Oh my gosh! It's December already! It seems like I was just getting ready and planning for 2017 but in less than four weeks it will be 2018! Did you set goals for yourself this year? Were you able to accomplish all of them? Maybe you accomplished a few of them but not all? That's OK! Congratulate yourself for the wins you did have! Every win no matter how small or seemingly insignificant is still a WIN! Have you begun setting goals for 2018? Even if they are simple things that you want to do or hope to accomplish, setting goals gives you a template or map for making your way through the next twelve months! With a little discipline, setting and achieving your goals in 2018 is easier than you think,
But as for you, be strong and do not give up, for your work will be rewarded.
2 Chronicles 15:7
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SETTING AND ACHIEVING YOUR GOALS IN 2018
I'm a bit obsessed with setting goals for myself. Many of us start with the “New Years Resolutions,” which are quickly forgotten as life takes over. We may say out loud to our friends and family that we want to do this or that, but as the year comes to an end we realize that we didn't really accomplish what we'd said we wanted to. Why is that? Why do we say things and not follow through? It's so easy to just SAY things, but the follow-through is what most of us have a problem with. So how do you follow through with accomplishing the goals you've set for yourself? Here is the key to setting and achieving your goals in 2018 and beyond.
Set Motivating Goals
If you are going to set a goal, it needs to be something that you are actually motivated to accomplish. If you have a vague interest in making it happen – it most likely will NOT happen! Don't set goals for yourself based on what others are doing or what others think you should do. Your goals need to be important to YOU and no one else. It could be anything from losing weight, starting a fitness plan, going to college, or starting a blog. Whatever it is, make sure you have a true desire and drive to make them happen. When you set goals that you really don't have a fire for achieving, the lack of achievement can actually leave you with a sense of failure.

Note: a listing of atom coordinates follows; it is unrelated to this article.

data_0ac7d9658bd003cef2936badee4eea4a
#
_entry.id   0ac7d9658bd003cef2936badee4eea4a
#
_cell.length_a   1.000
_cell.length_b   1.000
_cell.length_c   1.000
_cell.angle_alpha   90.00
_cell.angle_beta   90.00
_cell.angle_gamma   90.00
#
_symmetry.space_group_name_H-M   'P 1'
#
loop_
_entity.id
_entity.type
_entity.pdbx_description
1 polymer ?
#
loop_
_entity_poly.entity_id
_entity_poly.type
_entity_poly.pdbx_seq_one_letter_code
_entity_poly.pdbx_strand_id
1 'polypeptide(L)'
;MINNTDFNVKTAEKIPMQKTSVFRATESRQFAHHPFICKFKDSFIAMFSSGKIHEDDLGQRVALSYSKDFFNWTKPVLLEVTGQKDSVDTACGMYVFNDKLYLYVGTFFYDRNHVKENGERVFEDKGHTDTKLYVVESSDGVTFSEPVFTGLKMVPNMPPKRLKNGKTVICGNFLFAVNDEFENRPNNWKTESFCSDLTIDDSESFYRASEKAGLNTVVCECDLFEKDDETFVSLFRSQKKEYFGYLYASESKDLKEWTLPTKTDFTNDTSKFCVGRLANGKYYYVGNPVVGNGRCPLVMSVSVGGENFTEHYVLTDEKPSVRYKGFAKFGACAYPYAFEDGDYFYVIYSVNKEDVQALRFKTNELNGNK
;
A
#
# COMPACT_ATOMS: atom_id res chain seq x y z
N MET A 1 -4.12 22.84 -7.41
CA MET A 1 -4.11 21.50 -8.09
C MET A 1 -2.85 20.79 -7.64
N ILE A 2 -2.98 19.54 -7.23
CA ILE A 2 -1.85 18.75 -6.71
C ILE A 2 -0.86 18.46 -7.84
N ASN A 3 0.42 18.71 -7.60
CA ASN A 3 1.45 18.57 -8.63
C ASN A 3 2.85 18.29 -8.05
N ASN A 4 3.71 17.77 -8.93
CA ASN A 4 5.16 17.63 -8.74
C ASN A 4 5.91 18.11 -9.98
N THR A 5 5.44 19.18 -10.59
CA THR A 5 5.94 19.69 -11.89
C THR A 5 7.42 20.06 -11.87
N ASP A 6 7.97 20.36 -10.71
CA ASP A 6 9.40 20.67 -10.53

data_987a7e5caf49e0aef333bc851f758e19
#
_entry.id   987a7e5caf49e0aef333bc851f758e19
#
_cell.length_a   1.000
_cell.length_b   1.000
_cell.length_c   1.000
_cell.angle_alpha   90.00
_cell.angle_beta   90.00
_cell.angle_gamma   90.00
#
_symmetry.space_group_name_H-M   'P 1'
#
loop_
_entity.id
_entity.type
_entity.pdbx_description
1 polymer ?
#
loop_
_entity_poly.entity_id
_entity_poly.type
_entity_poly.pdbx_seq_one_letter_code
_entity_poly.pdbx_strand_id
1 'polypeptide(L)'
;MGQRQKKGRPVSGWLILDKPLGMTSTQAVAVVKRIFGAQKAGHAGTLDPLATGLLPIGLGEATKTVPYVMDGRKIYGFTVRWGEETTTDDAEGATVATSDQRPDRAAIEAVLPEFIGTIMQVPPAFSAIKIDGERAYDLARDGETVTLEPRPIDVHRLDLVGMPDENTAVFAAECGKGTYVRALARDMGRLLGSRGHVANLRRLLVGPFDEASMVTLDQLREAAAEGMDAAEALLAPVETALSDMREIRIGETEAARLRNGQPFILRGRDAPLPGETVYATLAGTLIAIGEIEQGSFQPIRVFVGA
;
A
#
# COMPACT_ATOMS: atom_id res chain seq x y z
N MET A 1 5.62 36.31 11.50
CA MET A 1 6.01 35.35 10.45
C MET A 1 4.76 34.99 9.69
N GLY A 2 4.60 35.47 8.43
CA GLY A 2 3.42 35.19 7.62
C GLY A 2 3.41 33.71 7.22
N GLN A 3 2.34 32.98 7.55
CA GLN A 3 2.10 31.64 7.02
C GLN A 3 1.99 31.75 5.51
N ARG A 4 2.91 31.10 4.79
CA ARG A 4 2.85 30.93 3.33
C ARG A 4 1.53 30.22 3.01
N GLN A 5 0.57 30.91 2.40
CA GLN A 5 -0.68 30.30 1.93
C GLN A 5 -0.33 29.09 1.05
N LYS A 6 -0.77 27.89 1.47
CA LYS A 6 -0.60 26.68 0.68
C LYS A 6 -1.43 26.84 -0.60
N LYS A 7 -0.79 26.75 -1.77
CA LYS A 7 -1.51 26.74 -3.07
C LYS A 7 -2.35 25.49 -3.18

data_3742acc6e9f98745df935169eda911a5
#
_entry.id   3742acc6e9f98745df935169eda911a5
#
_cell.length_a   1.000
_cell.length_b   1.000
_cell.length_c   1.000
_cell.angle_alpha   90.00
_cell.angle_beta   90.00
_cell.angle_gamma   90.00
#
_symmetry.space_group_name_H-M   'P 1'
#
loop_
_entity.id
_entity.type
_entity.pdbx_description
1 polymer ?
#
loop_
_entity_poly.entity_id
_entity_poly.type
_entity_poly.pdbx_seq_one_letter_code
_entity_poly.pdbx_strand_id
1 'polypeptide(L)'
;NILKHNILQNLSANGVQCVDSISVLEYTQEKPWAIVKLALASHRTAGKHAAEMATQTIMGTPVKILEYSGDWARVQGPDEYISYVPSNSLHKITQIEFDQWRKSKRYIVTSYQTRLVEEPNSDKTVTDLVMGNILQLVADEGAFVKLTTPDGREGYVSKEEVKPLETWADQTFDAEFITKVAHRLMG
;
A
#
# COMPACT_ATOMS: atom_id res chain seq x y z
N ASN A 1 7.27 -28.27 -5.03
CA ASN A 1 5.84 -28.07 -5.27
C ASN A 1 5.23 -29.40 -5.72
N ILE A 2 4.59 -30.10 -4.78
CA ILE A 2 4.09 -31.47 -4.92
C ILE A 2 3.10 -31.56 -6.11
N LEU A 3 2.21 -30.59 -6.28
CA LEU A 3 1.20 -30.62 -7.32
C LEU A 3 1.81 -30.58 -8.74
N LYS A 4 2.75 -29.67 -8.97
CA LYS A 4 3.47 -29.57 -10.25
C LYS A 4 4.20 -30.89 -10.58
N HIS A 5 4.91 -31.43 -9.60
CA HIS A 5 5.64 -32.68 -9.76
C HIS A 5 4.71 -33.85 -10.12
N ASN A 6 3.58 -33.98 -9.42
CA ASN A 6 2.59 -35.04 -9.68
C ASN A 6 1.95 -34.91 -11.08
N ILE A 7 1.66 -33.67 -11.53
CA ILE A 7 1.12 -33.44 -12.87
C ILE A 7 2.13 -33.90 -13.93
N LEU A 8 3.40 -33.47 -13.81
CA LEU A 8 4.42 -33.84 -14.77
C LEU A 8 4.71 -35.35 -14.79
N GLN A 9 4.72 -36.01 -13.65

The best way to find out what these motivating goals are is to write down all that you want to accomplish. Then, go through each one and list a ‘WHY' for why you want to achieve them and put them in an order of importance to you. From that, write down (for each one) how disappointed you would be if you were unable to accomplish it. Go back thru the list and review your answers. If you won't be too disappointed for not accomplishing it, it probably isn't something that you'll be motivated towards making happen.
Last year I set several goals (around 15 or so). Some were common – working out 4 days per week. Some were important to me – getting my license to carry and going to the gun range. Some were more personal – growing in my walk with God. I didn't accomplish every single one of them – specifically, I didn't complete a 3K, but I did manage to accomplish the majority of them. Each win left me feeling more and more confident in myself and my abilities to challenge myself. When I looked back on the year, I noticed that the ones I didn't accomplish were actually not that important to me, which is most likely why I didn't work harder on accomplishing them.
[clickToTweet tweet=”May he give you the desire of your heart and make all your plans succeed” quote=”May he give you the desire of your heart and make all your plans succeed – Psalm 20:4″ theme=”style2″]
Set SMART Goals
I'm sure you've heard of the term “SMART Goals” but are you actually setting SMART Goals for yourself? In a nutshell, SMART goals are:
Be sure your goals are clearly defined. You must have a solid view of what your end-goal is vague or too broad, you are less likely to keep focused on it. One example of a vague goal would be “I want to have more money.” A more specific goal would be “to reduce monthly expenses.” Another example of a vague goal would be “I want to be more sociable this year because I have no friends.” A more specific goal would be along the lines of “I want to join a women's' group so I can be more sociable and make new friends.”
In the previous example, “be more sociable” is not really a measurable goal. However, “joining a women's group” is clearly measurable. In regard to the goal of reducing expenses, you can measure it by giving it a value (reduce expenses by X% each month). If a goal isn't measurable, how will you know if you are making progress?